The Rust Belt’s shiny buckle
How Pittsburgh bounced back
By Rick Holmes
July 14, 2017
Pittsburgh – It has been called Iron City, Steel City and Smoky City, for the industrial pollution that turned its buildings and the lungs of its residents black. Today it glistens.
As we glide up the cliffs to Mount Washington on the 140-year-old Duquesne Incline, the sun sparkles on the water of the three rivers that meet directly below. It lights the two riverside stadiums - homes of the football Steelers and baseball Pirates – and the many bridges that tie the city together. Most of the bridges are painted yellow, I suspect in honor of the Steelers, Pirates and hockey Penguins, all of whom dress in black and gold.
Between the rivers is a gleaming downtown of steel and glass, two of the products that made Pittsburgh an industrial powerhouse in the 20th century. Pittsburgh’s economy was built from the minerals in the mountains around it, especially iron and coal. Mount Washington used to be named Coal Hill, for the mines once dug into the cliff overlooking downtown.
But they don’t mine coal any more on Mount Washington, where million-dollar homes now line Grandview Avenue. The local deposits of iron and coke ran out long ago. What used to be a working class neighborhood is now known for its trendy restaurants.
And they don’t make steel any more in the home of the Steelers. The air is cleaner, but the steel mills are gone, along with tens of thousands of manufacturing jobs. Its biggest employers today are hospitals, universities, insurance and financial services companies. Its action is in research, not production.
Pittsburgh is not what it used to be. Today’s Pittsburgh is young, hip, educated and green, focused on the future, not the past.
“Pittsburgh stands as a bold example of how to create new jobs and industries while transitioning to a 21st century economy, President Barack Obama said when he welcomed leaders of the G-20 nations to Pittsburgh in 2009.
Obama’s successor seems to see Pittsburgh differently, as a city he needs to protect against the future. In announcing that he was withdrawing the U.S. from the Paris Climate Accord, Donald Trump declared “I was elected to represent the citizens of Pittsburgh, not Paris.”
The mayor of Pittsburgh, Democrat Bill Peduto, disagreed. "Fact: Hillary Clinton received 80% of the vote in Pittsburgh,” he tweeted. “Pittsburgh stands with the world & will follow Paris Agreement.”
So how did Pittsburgh become the shiny buckle on America’s Rust Belt?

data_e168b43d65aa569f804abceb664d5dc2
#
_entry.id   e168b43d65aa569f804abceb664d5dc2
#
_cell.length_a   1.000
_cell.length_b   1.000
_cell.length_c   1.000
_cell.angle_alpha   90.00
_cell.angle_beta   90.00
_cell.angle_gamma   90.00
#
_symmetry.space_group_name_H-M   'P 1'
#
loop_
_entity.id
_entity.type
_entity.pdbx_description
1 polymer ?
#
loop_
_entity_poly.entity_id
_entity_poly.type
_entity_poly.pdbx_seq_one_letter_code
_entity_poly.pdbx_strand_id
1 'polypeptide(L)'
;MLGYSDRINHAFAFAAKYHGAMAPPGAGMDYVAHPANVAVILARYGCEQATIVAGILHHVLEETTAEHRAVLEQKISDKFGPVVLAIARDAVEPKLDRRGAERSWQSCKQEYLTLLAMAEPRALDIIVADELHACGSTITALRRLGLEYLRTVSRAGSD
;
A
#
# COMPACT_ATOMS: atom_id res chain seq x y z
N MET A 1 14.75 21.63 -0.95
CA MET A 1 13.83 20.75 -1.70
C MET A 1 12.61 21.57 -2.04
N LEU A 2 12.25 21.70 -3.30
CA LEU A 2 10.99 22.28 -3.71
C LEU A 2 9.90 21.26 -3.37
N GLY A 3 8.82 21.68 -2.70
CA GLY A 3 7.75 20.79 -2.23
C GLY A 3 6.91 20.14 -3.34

Pittsburgh’s long industrial history gave it some advantages. The industrial titans who made great fortunes here – including Andrew Carnegie, Andrew Mellon, George Westinghouse, and H.J. Heinz – were philanthropists as well. They endowed the kind of strong institutions, notably universities, hospitals, libraries and museums, that form the infrastructure for an innovation economy. Pittsburgh has a rich history of invention.
Pittsburgh remains a regional financial center, and is still headquarters for global corporations like U.S. Steel and PPG. Headquarters cities always fare better than branch-office locations in a down economy. The educated part of its workforce has convinced tech leaders like Amazon and Google to build campuses here.
Pittsburgh has intangibles working in its favor as well, like character, culture and pride. It regularly appears high on lists of America’s most livable cities. Don’t discount those sports teams, either. They give the city energy and identity.
Civic leadership also counts, and Pittsburgh has a history of taking its future in its hands. Shortly after World War II, a group of municipal and institutional leaders decided their city was a mess, and set about upgrading its infrastructure and cleaning its air. It put regulations on coal-burning by businesses and households. When the air was clear, they organized a campaign to get property owners to wash the grime off its downtown buildings.
There are limits to Pittsburgh’s economic success, both inside and outside the city. An innovation economy can be great for research scientists and tech entrepreneurs, but most of the workers at the city’s hospitals, universities and insurance companies aren’t making big money. Today’s jobs in retail and services don’t leave you as sick and dirty at the end of the day as yesterday’s jobs in the coal mines and steel mills, but the dirty jobs brought far bigger paychecks and better benefits.
That’s because of a factor too often omitted from our debate over lost manufacturing jobs. Most jobs in the mills weren’t intrinsically better than jobs in that have replaced them in hospitals, restaurants or offices. But they were union jobs and the unions delivered a better deal for their workers.
Pittsburgh’s prosperity also doesn’t extend far beyond the city limits. Western Pennsylvania is still hurting economically, with little hope on the horizon. And while the mayor of Pittsburgh didn’t elect Trump, his neighbors did: Trump won the five counties surrounding Pittsburgh by nearly two-to-one, a margin that by itself was enough to tip Pennsylvania to the Republicans.
Pittsburgh glistens today, but the working class prosperity that once hung like smoke over the Alleghenies is still mostly a memory.